Does cannabis exposure adversely affect neonatal outcomes?

By Brandon May | Fact-checked by Barbara Bekiesz
Published May 9, 2022

Key Takeaways

  • The rising acceptance and legalization of cannabis in the US correlates with increased cannabis use by pregnant women.

  • Research suggests fetal exposure to cannabis could result in negative metabolic outcomes in children during the early stages of life.

  • Based on evidence linking cannabis exposure to adverse neonatal outcomes, physicians should discourage cannabis use in pregnant women.

Increasing acceptance of cannabis use corresponds with a sharp rise in pregnant women using medical and non-medical cannabis.[]

The potential safety of fetal cannabis exposure as it pertains to neonatal outcomes has been little explored.

But current research suggests fetal exposure could have adverse metabolic effects on young children.

In exclusive interviews with MDLinx, three prominent specialists and researchers offered insights on the potential safety concerns of fetal cannabis exposure.

Effects of cannabis exposure during pregnancy

A study published in the Journal of Clinical Endocrinology & Metabolism evaluated the effects of fetal cannabis exposure on adiposity and glucose-insulin traits in early childhood.[]

The study included a subsample of 103 mother-child pairs from an ethnically diverse, pre-birth cohort. Researchers measured 12 cannabinoids/metabolites of cannabis in mothers’ urine at approximately 27 weeks’ gestation.

In follow-up at a mean age of 4.7 years, the investigators assessed fat mass, fat-free mass, and fasting glucose and insulin, dichotomizing the results for exposed vs non-exposed children.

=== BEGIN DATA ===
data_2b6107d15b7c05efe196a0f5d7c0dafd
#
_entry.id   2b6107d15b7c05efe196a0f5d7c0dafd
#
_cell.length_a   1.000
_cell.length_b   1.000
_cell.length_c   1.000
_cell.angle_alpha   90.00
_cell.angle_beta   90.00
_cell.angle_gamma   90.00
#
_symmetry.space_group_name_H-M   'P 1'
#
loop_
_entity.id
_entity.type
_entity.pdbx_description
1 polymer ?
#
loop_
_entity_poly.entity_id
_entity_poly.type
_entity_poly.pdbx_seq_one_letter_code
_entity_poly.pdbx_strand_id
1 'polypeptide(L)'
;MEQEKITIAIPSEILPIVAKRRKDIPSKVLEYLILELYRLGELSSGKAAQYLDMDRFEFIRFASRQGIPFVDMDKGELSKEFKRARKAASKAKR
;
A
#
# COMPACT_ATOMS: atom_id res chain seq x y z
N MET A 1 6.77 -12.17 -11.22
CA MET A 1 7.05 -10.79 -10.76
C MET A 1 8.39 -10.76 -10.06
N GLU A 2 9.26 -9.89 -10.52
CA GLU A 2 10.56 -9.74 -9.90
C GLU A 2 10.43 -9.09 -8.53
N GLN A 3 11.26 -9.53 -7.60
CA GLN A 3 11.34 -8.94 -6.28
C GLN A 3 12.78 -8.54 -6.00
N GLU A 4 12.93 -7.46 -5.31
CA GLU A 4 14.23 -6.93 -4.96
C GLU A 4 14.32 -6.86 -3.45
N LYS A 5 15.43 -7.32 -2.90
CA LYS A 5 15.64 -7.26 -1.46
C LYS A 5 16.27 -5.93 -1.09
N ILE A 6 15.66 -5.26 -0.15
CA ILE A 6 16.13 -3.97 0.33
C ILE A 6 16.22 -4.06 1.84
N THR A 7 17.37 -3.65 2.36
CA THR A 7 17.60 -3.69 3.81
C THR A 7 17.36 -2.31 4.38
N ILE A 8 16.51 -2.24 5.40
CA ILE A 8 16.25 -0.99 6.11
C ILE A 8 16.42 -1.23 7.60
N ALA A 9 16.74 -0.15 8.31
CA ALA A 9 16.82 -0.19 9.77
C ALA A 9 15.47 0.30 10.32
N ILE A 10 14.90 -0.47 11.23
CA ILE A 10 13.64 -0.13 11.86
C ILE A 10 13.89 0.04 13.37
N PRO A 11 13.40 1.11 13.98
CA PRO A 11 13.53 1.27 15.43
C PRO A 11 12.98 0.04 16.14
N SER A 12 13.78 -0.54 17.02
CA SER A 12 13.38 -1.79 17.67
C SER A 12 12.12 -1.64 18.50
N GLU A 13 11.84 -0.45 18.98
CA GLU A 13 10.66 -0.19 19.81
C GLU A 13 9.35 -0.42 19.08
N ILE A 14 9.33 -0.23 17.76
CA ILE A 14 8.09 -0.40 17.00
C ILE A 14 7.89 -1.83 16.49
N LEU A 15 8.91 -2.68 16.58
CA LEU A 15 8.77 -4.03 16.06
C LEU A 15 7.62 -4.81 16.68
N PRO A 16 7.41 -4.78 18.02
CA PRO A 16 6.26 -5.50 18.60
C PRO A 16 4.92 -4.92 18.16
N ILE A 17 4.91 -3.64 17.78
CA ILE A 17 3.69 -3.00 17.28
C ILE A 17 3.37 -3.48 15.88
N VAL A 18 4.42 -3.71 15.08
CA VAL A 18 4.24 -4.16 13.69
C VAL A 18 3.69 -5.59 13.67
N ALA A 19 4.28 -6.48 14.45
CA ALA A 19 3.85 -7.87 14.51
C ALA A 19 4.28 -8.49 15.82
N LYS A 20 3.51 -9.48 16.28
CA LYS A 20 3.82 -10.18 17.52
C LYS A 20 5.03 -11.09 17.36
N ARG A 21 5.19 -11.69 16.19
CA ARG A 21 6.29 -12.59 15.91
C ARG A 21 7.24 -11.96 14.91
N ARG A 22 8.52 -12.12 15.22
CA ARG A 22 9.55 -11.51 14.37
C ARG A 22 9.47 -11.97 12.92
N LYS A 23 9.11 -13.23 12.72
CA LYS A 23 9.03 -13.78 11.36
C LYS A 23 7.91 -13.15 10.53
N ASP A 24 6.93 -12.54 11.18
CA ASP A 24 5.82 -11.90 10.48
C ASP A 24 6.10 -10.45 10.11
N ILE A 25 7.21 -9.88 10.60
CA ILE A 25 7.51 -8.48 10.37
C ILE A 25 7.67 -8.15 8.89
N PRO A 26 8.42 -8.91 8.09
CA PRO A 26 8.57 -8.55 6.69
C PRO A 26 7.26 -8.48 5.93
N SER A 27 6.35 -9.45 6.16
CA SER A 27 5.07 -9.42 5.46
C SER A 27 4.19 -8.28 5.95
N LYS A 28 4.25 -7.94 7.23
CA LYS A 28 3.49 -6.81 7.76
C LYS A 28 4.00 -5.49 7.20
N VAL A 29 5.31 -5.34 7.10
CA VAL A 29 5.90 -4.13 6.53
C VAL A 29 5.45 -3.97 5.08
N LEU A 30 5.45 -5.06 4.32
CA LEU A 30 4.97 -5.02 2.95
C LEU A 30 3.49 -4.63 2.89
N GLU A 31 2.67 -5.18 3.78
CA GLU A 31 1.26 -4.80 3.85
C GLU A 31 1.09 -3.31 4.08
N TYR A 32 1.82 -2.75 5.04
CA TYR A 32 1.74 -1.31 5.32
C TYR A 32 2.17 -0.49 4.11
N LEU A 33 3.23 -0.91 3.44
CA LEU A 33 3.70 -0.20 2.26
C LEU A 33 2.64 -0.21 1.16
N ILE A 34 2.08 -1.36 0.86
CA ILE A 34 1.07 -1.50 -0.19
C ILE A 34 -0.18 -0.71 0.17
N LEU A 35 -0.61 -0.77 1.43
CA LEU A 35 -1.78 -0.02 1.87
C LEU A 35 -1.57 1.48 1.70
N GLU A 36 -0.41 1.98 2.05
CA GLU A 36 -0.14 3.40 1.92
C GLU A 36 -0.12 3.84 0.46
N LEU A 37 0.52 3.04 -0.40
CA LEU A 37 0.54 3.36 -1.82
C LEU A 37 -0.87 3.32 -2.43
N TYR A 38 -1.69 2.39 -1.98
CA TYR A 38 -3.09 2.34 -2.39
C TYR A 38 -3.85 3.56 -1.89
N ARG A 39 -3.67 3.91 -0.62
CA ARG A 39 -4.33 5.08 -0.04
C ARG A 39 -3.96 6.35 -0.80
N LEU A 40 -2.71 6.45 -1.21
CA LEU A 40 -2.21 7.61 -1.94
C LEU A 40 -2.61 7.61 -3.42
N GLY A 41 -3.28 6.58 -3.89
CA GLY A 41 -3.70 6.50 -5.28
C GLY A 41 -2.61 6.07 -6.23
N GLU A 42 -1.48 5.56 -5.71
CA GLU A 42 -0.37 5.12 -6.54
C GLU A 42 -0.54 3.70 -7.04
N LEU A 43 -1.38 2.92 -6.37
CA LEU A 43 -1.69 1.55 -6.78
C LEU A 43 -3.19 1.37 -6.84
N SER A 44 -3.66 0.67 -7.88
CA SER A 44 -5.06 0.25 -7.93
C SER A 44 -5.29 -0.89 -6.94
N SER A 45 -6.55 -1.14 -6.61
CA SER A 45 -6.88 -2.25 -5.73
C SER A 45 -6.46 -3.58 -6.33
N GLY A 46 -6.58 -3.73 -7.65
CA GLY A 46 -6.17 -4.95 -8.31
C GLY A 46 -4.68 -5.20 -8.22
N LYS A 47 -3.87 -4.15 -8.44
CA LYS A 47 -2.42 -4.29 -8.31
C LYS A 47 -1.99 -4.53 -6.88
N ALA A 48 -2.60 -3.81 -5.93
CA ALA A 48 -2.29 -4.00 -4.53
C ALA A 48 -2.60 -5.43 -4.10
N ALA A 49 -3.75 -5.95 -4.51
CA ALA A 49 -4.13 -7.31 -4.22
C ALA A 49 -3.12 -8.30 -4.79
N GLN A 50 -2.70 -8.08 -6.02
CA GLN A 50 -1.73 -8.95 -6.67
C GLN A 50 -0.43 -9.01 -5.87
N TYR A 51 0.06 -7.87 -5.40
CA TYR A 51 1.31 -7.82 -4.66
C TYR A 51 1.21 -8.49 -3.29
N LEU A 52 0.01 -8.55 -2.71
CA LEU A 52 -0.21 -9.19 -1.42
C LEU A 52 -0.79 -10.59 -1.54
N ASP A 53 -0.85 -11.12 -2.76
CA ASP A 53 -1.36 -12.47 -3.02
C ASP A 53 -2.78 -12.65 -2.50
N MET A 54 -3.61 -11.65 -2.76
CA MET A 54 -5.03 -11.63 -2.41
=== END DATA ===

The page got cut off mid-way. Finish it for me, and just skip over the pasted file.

At 27 weeks’ gestation, 15% of the women had detectable levels of a cannabinoid. Compared with unexposed offspring, children exposed to cannabis in the womb had significantly greater fat mass (1.0 kg; P < 0.01), fat-free mass (1.2 kg; P < 0.01), adiposity (2.6%; P = 0.04), and fasting glucose (5.6 mg/dL; = 0.02) than those not exposed.

Increased risk in later life

In an MDLinx interview, study researcher Brianna Moore, PhD, said that previous studies have linked cannabis use during pregnancy with low birth weight, but such children who grow rapidly in infancy may have a higher risk of increased glucose and adiposity later in life.

An assistant professor in the Department of Epidemiology at the Colorado School of Public Health, Moore explained that these outcomes suggest cannabis exposure could increase the risk of metabolic disturbances in these children once they become older.

Moore added that the study does not make clear how fetal exposure to cannabis can impact an offspring’s metabolic health.

“The endocannabinoid system, which is highly sensitive to tetrahydrocannabinol, may play a role,” she noted. “There are other pathways involved in formation of fat calls that may also explain our findings.” She added that additional preclinical and epidemiology studies are needed to clarify the potential mechanisms.

Difficult decisions for mothers

Obstetrician-gynecologist and surgeon Greg Marchand, MD, of Marchand Institute for Minimally Invasive Surgery, told MDLinx there’s great uncertainty regarding the safety of marijuana use during pregnancy.